“Poetry is trying, it seems to me, to conceive of how our universe works. ”


Interviewed By: Kaveh Akbar

Do you want to talk about how long Reliquaria was in the pipes? Was it your NYU thesis?

Yeah, it grew out of a thesis that was originally titled, This Skeleton Coast. When I started at NYU I really hadn’t written very much. Which is to say, everything in that application was everything that felt finished up to then. Many of my friends and peers arrived with what seemed like accomplished bodies of work already. But I was just starting. And so the MFA was supposed to be a generative time, a figuring out, a crucible of sorts. I was hoping for something alchemical because, ultimately, after those two years there had to be a thesis.

The Skeleton Coast?

The first word gets the stress: This Skeleton Coast. I’m still so attached to it—I pledge allegiance to that title and I think it’s one of those things where you go through the revision process and begin realizing what you need to let go of, what you keep. In that time between 2008 and 2013, I pulled the whole manuscript apart in all sorts of micro- and macro- ways so that Reliquaria is, of course, beholden to the engines of the thesis, but isn’t a clone of it. Maybe the only thing that’s kept true is its general framework: it was always going to be three sections and a calibrating poem outside of those sections. But I guess years of worrying and adjusting, altering, culling and self-questioning do a lot to change a required assignment, the thesis, into a manuscript worth owning up to.

There's an upstairs room at the NYU Writers House where all our final projects are kept in glass cabinets with archived anthologies and back issues of literary magazines. I remember how, during workshops and meetings, I’d stare at those files knowing that Tyehimba Jess, Ada Limón, Aracelis Girmay, Joseph O. Legaspi, and many others had the thesis-beginnings of their first books in there.

I had no sense of what was really supposed to happen in an MFA except I was told there’d be space to write and I knew I had deep, visceral admiration for people who had gone there. I only applied to one program; I always thought, "Oh, if I don’t get in—"

Oh really? You were at Rutgers, right?

At the time, I was teaching at a public high school in New Jersey. And that was just up Route 18 and Route 1 from Rutgers, where I finished with a graduate degree in education a few years before.

I was overworked and hyper-protective of my students. And happy. I told myself that if I wasn’t accepted to NYU, I’d be more than fine where I was.

I don’t think we ever talked about that, but my first degree was in secondary education, English education, too. Sorry, I didn’t mean to interrupt you.

No, it’s not an interruption at all. It’s amazing to think about how teaching at the secondary level and spending 180+ days with 150+ teenagers might change us. And I often wonder how it’s changed how we write. You know what I mean?   It’s not to say that high school teaching necessarily compels a writing toward or for high school audiences, but I can’t help but feel that choosing to be a part of how young people engage with—or disengage from—definitions of capital-L Literature has to have had some gravitational pull on our beliefs and approaches. There’s an intersection between your own experiences as a practicing artist and your life at school and some valorized, often state-sanctioned, canon you and your students are supposed to reach for. To study education and then to work with readers and writers that young asks you to see your values transmuted in and by the classroom.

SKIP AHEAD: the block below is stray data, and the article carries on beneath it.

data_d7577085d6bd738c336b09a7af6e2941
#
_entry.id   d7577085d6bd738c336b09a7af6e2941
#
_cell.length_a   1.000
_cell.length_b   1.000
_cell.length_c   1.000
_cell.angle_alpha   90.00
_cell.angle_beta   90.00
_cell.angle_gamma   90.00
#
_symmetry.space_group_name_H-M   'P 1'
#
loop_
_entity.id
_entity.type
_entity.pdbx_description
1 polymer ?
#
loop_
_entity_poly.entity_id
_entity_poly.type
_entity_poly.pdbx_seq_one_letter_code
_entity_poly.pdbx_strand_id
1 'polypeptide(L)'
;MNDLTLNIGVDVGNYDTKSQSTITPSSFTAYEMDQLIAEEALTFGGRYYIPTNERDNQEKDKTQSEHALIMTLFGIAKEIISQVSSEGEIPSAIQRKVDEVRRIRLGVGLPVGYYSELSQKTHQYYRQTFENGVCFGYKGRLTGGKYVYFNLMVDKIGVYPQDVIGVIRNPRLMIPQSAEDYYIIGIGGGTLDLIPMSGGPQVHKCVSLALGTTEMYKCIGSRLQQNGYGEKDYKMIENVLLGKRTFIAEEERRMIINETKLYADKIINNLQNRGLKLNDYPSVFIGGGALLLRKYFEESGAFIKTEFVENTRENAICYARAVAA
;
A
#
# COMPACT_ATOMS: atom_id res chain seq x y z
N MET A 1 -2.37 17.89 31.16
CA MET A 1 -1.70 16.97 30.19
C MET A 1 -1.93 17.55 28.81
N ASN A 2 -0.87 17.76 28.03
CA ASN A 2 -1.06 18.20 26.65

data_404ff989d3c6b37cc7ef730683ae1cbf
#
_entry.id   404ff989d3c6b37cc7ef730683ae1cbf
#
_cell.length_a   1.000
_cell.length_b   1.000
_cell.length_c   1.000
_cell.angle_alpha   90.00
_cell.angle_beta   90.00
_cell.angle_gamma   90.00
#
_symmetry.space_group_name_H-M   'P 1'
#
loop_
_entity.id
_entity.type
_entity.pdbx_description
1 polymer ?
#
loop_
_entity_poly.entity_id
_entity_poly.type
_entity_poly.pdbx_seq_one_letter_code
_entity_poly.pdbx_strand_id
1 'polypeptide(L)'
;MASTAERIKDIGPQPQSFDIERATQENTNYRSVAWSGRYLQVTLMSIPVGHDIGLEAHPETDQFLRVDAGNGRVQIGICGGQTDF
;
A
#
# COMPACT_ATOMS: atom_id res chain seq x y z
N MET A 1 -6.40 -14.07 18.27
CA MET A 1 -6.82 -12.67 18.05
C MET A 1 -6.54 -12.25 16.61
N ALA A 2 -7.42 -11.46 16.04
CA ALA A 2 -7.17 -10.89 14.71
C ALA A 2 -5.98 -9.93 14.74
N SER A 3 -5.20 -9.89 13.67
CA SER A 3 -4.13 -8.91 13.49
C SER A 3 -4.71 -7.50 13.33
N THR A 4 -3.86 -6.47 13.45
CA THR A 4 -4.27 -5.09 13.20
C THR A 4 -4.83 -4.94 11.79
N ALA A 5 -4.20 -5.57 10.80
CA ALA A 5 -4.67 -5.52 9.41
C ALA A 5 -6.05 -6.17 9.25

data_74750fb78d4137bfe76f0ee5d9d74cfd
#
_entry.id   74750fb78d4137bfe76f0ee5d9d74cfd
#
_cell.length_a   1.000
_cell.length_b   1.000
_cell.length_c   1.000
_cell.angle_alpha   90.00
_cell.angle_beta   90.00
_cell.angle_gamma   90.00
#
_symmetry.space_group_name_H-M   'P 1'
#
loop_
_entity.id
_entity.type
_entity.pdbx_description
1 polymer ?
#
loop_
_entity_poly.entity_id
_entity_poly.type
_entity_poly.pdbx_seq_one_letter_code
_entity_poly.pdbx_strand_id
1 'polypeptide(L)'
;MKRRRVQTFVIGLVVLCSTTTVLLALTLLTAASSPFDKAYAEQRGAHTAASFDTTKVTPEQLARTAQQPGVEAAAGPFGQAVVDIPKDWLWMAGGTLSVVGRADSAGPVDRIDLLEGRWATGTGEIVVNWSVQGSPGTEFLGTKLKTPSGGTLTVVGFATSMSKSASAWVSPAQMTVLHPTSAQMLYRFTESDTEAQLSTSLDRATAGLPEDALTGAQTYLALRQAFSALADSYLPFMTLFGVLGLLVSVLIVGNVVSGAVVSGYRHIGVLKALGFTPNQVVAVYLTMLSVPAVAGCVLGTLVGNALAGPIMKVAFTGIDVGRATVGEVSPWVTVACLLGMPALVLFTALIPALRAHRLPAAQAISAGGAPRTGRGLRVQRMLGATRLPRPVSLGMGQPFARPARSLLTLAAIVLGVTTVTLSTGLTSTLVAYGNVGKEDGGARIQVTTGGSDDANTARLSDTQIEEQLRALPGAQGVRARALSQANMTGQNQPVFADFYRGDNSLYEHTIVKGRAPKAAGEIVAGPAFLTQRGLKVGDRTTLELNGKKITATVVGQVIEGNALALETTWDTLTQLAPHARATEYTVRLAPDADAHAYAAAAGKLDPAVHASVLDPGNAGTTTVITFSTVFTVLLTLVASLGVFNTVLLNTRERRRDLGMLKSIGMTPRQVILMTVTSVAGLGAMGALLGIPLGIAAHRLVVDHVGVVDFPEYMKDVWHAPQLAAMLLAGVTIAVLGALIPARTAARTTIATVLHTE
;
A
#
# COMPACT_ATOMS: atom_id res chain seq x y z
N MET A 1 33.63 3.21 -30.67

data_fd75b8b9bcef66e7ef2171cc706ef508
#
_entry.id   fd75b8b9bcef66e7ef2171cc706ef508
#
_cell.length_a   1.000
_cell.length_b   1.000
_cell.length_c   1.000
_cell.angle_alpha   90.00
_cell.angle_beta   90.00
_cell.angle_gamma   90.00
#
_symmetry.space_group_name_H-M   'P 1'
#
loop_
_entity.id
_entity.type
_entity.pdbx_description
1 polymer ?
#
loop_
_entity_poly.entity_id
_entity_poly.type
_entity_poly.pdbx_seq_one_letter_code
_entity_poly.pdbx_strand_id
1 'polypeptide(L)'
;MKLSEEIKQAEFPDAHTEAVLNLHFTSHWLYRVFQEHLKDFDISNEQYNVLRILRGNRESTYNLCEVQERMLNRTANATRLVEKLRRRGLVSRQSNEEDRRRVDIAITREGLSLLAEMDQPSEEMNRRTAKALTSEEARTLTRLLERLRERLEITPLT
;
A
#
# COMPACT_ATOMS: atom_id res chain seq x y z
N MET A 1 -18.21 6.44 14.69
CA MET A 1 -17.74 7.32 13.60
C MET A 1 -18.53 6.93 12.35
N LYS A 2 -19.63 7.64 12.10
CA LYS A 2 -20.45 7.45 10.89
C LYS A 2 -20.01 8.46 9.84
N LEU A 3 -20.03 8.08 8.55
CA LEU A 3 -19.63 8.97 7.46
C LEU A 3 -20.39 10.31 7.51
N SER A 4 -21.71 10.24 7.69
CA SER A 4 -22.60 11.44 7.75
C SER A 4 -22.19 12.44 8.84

Oh, totally, totally.

And also there’s this other kind of prism that you start to see through, which is: Okay, when I’m writing, when—if ever—do I consider such things? Or: Do I think enough about readers like those in my classes? About readers my students’ age and what stories they might need to see in the world? Am I even equipped to tell such stories in my work? I don’t know. I never know. In any case, I was teaching for a long while.

How long?

Six or seven years.

Yeah, that’s for sure long enough to—

I loved that job. I loved those students. It was a really important time in my life and I think that when I first started at NYU, many of the poems I had written were dealing with some of the lingering worries I had, my anxieties about teaching and understanding the gravity of being a teacher. Watching them struggle with their own personas and the pressures of becoming a person. So a lot of what I was writing was just trying to come to terms with being an outsider, and a witness, and a participant in the evolution of these lives, and feeling simultaneously both responsible for, and inconsequential to, their presents and futures.

Yeah, totally, totally. That’s a great way to say it. I taught middle school for a while, not as long as you were teaching high school. Long enough to get that sense that they are mine to mold completely, but also that I have nothing to do with how they are going to turn out. You know what I mean?

Absolutely, yeah. I just think about them so much all the time. I still take a kind of attendance in my head. Names and faces. And I try to visualize what kinds of people they’ve become.   I wonder about how much our conversations about poetry matter to them still,   or if those formative foundational experiences in the classroom became absorbed, or metabolized, into how they see the world. I mean, I bet they can’t recall exact lesson plans, or exact poems, or anything, but they had to have felt something, kept something, right? Those cramped classrooms, all that searching teenage awkwardness, and me at the blackboard making it up as we went along. It’s a bizarre picture and I think about it more than I ever imagined I would.